1901 Census - 152 Warham Street Lambeth

Name and Surname of each Person

Age

Profession or Occupation

Where Born

Helena Hale (head)

51

Charwoman

Surrey, Bermondsey

Louisa Hale (daughter)

19

Sewing Machinist

Surrey, Newington

Isabel R Hale (daughter)

17

Sewing Machinist

Surrey, Newington


Other Census records show Bella's three older siblings, Fred,  Helena (called Ellen in the 1891 Census above) and Charlie have all now left home. Fred and Helena (now Fish) are married with their own families and Charlie is staying with the Fish family.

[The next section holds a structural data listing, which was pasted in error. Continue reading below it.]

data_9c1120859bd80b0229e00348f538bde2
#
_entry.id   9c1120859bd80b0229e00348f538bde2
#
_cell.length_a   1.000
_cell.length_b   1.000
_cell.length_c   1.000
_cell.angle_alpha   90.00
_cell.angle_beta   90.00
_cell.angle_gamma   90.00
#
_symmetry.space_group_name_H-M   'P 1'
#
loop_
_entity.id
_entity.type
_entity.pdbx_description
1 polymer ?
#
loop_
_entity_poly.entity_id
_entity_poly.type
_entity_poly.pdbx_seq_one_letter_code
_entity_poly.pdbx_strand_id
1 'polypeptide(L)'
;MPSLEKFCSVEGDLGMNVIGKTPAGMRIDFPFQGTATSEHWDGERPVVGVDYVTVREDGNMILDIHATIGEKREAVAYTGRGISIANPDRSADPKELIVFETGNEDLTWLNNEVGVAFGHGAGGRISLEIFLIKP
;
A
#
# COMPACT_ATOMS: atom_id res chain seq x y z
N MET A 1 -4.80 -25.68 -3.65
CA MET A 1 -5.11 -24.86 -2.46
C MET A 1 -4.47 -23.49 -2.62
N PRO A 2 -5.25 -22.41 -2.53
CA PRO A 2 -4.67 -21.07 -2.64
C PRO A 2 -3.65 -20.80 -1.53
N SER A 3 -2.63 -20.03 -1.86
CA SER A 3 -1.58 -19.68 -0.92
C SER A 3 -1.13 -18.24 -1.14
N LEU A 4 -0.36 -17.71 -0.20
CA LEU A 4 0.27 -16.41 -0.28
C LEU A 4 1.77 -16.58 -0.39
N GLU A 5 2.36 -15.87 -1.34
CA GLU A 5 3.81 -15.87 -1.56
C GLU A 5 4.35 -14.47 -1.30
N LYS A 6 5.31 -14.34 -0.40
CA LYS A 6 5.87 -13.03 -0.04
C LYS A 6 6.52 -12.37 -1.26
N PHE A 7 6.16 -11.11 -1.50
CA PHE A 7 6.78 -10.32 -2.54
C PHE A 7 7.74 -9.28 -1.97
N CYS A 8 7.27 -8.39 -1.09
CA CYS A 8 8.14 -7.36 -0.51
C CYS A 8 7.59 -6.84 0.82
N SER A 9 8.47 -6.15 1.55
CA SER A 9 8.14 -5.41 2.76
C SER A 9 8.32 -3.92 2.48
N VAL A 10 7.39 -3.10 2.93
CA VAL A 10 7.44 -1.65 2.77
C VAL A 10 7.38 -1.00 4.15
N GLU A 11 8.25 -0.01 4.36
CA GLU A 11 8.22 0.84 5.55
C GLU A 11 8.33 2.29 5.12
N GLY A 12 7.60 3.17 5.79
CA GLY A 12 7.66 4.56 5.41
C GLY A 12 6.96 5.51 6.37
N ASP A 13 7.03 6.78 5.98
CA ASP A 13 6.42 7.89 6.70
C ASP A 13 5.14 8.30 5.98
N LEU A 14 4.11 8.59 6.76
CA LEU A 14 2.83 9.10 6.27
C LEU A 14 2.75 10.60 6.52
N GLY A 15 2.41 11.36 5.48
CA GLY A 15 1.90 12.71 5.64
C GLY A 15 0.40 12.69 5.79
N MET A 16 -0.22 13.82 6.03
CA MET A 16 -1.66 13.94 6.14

1901 Census - 29 Myatt Road, Lambeth

Name and Surname

Age

Profession or Occupation

Employer, Worker

Where Born

Frederick R Hale

28

printers warehouseman

worker

London Lambeth

Mary A E Hale (wife)

28

 

 

Devon Exeter

Frederick T

5

 

 

London Kennington

Mary E

3

 

 

London Kennington

 

1901 Census - 27 Harvey Road, Camberwell

Name and Surname

Age

Profession or Occupation

Employer, Worker

Where Born

Thomas F Fish

30

printers labourer

worker

London Lambeth

Sarah H Fish (wife)

26

 

 

 

Thomas F Fish (son)

7

 

 

London Newington

Helen L Fish (daughter)

5

 

 

London Newington

Charles T F Hale (brother in law)

21

printer

 

London Newington

Thomas J Bailey (boarder)

20

carpenter

 

Not Known

Sarah I Fish (daughter)

15m

 

 

London Newington

 

September 14th 1901 - Bella (17)